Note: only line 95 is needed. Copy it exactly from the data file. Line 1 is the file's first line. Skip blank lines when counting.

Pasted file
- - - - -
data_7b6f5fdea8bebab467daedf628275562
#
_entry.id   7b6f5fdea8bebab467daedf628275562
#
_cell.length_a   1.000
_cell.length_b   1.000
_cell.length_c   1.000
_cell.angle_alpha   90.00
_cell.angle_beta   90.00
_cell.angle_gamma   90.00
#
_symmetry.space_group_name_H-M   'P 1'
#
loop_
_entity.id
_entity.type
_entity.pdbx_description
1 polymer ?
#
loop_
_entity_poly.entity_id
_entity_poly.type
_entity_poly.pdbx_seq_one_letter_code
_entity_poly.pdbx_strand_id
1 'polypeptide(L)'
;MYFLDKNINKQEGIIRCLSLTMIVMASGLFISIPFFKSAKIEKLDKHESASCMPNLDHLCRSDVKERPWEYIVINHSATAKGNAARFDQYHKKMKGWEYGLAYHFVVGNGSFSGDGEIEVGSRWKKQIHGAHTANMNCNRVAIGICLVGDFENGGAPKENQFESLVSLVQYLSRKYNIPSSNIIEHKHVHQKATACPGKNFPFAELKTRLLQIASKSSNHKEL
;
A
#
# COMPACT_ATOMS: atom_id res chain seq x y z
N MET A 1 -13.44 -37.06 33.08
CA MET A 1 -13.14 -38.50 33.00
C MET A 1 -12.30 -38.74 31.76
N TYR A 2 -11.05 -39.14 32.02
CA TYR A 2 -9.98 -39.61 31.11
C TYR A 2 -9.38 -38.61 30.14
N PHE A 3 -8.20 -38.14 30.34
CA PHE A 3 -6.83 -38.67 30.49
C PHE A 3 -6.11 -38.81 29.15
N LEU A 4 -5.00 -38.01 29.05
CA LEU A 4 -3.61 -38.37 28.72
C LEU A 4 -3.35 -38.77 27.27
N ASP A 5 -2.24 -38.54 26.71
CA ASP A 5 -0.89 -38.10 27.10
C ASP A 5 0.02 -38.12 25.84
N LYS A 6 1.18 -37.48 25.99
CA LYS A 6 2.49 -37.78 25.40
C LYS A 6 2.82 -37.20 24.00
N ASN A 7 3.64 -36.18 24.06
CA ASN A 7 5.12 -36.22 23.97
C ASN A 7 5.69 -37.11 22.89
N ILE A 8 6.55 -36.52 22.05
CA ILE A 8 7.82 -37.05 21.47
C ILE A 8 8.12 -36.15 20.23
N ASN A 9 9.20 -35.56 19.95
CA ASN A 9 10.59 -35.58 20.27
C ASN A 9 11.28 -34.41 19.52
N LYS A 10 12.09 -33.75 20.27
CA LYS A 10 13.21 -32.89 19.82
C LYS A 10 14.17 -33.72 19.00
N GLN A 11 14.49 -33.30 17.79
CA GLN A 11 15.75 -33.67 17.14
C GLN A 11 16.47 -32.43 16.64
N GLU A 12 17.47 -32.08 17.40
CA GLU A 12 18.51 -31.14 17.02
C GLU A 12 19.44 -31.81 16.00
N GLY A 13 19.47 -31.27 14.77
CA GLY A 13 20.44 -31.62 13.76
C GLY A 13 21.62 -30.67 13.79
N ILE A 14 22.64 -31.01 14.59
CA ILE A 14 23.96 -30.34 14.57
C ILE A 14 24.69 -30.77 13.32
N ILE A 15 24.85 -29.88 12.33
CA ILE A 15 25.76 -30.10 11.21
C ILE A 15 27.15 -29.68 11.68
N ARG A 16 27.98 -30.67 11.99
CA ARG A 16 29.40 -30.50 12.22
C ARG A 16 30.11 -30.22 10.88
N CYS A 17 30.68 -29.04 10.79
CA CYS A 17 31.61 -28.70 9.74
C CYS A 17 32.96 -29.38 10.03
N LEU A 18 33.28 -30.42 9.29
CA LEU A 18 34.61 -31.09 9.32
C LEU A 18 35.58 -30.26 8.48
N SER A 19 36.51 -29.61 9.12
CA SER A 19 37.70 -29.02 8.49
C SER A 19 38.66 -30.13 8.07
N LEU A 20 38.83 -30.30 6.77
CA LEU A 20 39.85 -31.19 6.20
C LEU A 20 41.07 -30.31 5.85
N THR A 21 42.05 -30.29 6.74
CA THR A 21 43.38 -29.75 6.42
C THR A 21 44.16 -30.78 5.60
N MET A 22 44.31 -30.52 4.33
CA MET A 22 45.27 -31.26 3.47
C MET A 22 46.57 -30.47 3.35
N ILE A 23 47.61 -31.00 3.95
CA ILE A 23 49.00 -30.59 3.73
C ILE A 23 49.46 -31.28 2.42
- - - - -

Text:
CA MET A 22 45.27 -31.26 3.47